You may have a higher risk of developing breast cancer if one or more close relatives have had this type of cancer, especially at an early age. Genetic tests (such as BRCA1 or BRCA2) can also show that you are at high risk.

This surgery should only be done after careful reflection and analysis with your doctor, a genetic counselor, your family, and others. Mastectomy greatly reduces, but does not eliminate, the risk of breast cancer.

Risks

The risks of any surgery are:

  • Blood clots in the legs that can travel to the lungs.
  • Loss of blood.
  • Respiratory problems.
  • Infection, including in the surgical wound, lungs (pneumonia), bladder, or kidney.
  • Heart attack or stroke during surgery.
  • Drug reactions.

Scab, blisters, or skin loss may occur along the edge of the surgical incision.

The risks when performing more invasive surgery, such as radical mastectomy, are:

  • Pain and stiffness in the shoulder. You may also feel tingling where the breast was and under the arm.
  • Swelling of the arm (called lymphedema) on the same side of the removed breast. This swelling is not common, but it can be an ongoing problem.
  • Nerve damage, which can cause numbness in the inside of the arm or weakness in the muscles of the back and chest wall.
  • Damage to the nerves that go to the muscles of the arm, back, and chest wall.

Before the procedure

You will have many blood and imaging tests (such as CT scans, bone scans, and chest x-rays ) after the doctor finds breast cancer. The surgeon will need to know if your cancer has spread to the lymph nodes, liver, lungs, bones, or elsewhere.

Always tell your doctor or nurse if:

  • Could be pregnant.
  • You are taking a drug or herb that you bought without a prescription.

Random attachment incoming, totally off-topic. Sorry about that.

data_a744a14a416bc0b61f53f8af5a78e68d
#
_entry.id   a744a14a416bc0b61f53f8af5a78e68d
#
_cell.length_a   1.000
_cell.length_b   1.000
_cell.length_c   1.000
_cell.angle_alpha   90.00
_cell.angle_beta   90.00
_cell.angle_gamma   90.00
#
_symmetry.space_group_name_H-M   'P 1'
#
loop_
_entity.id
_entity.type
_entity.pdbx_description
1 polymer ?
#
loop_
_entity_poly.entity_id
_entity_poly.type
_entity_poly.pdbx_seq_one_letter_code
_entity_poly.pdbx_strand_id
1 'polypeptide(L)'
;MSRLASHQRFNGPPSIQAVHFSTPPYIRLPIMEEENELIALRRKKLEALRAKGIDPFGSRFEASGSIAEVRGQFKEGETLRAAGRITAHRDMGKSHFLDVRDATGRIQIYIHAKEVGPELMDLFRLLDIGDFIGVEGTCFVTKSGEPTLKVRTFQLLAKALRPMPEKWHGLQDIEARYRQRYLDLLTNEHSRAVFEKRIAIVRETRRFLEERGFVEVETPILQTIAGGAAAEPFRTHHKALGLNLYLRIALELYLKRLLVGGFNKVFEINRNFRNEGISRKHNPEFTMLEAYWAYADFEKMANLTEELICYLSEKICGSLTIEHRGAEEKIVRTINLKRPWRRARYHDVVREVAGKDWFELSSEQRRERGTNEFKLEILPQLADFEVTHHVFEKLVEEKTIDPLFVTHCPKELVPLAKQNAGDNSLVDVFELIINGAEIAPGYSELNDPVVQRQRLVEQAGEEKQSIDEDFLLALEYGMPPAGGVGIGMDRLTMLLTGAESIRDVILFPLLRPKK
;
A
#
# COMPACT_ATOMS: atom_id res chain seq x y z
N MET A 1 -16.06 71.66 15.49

During the week before surgery:

  • Some days before the operation, you may be asked to stop taking aspirin, ibuprofen (Advil, Motrin), naproxen (Aleve, Naprosyn), vitamin E, clopidogrel (Plavix), warfarin (Coumadin), and any other drugs. that hinders blood clotting.
  • Ask your doctor which drugs you should take even on the day of surgery.

On the day of surgery:

  • Follow the instructions of the doctor or the nursing staff regarding eating or drinking before the intervention.
  • Take the drugs your doctor recommended with a small sip of water.
  • Your doctor or nurse will tell you what time you should arrive at the hospital.

After the procedure

You can stay in the hospital for 1 to 3 days, depending on the type of surgery you have had. If you had a simple mastectomy, you can go home the same day. Most women go home after 1 to 2 days. You can stay longer if you have a breast reconstruction.

Many women leave home with drains still attached to the chest. The doctor later removes them during a visit in his office. You may have pain around the incision site after surgery.

Fluid may accumulate in the mastectomy area after all drains are removed. This is called a seroma. It usually goes away on its own, but it may need to be drained using a needle (aspiration).

Forecast

Most women recover well after mastectomy.

In addition to surgery, you may need other treatments for breast cancer. They can include hormone therapy, radiation therapy, and chemotherapy. They all have their own side effects. Talk to the doctor.